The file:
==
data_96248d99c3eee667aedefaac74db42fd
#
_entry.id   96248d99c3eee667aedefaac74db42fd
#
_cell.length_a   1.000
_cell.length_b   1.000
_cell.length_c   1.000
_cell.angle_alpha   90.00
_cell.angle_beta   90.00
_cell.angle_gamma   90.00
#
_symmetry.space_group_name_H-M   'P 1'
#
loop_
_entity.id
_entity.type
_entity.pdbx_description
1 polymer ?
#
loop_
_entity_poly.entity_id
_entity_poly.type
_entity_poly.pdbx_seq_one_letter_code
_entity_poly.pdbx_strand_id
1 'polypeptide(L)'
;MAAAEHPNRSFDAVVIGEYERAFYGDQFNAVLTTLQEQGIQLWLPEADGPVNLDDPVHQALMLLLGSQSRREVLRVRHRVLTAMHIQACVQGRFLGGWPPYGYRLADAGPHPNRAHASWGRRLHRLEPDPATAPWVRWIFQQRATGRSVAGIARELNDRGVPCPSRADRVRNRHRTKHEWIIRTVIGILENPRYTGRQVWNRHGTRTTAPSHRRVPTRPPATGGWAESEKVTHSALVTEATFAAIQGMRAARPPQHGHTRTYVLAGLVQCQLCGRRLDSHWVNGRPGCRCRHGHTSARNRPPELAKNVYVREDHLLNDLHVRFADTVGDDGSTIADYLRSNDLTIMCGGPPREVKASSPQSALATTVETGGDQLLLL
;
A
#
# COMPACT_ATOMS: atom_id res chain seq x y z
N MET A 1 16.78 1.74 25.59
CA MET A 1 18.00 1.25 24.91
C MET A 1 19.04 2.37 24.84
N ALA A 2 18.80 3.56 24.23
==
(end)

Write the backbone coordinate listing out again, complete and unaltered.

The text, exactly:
data_96248d99c3eee667aedefaac74db42fd
#
_entry.id   96248d99c3eee667aedefaac74db42fd
#
_cell.length_a   1.000
_cell.length_b   1.000
_cell.length_c   1.000
_cell.angle_alpha   90.00
_cell.angle_beta   90.00
_cell.angle_gamma   90.00
#
_symmetry.space_group_name_H-M   'P 1'
#
loop_
_entity.id
_entity.type
_entity.pdbx_description
1 polymer ?
#
loop_
_entity_poly.entity_id
_entity_poly.type
_entity_poly.pdbx_seq_one_letter_code
_entity_poly.pdbx_strand_id
1 'polypeptide(L)'
;MAAAEHPNRSFDAVVIGEYERAFYGDQFNAVLTTLQEQGIQLWLPEADGPVNLDDPVHQALMLLLGSQSRREVLRVRHRVLTAMHIQACVQGRFLGGWPPYGYRLADAGPHPNRAHASWGRRLHRLEPDPATAPWVRWIFQQRATGRSVAGIARELNDRGVPCPSRADRVRNRHRTKHEWIIRTVIGILENPRYTGRQVWNRHGTRTTAPSHRRVPTRPPATGGWAESEKVTHSALVTEATFAAIQGMRAARPPQHGHTRTYVLAGLVQCQLCGRRLDSHWVNGRPGCRCRHGHTSARNRPPELAKNVYVREDHLLNDLHVRFADTVGDDGSTIADYLRSNDLTIMCGGPPREVKASSPQSALATTVETGGDQLLLL
;
A
#
# COMPACT_ATOMS: atom_id res chain seq x y z
N MET A 1 16.78 1.74 25.59
CA MET A 1 18.00 1.25 24.91
C MET A 1 19.04 2.37 24.84
N ALA A 2 18.80 3.56 24.23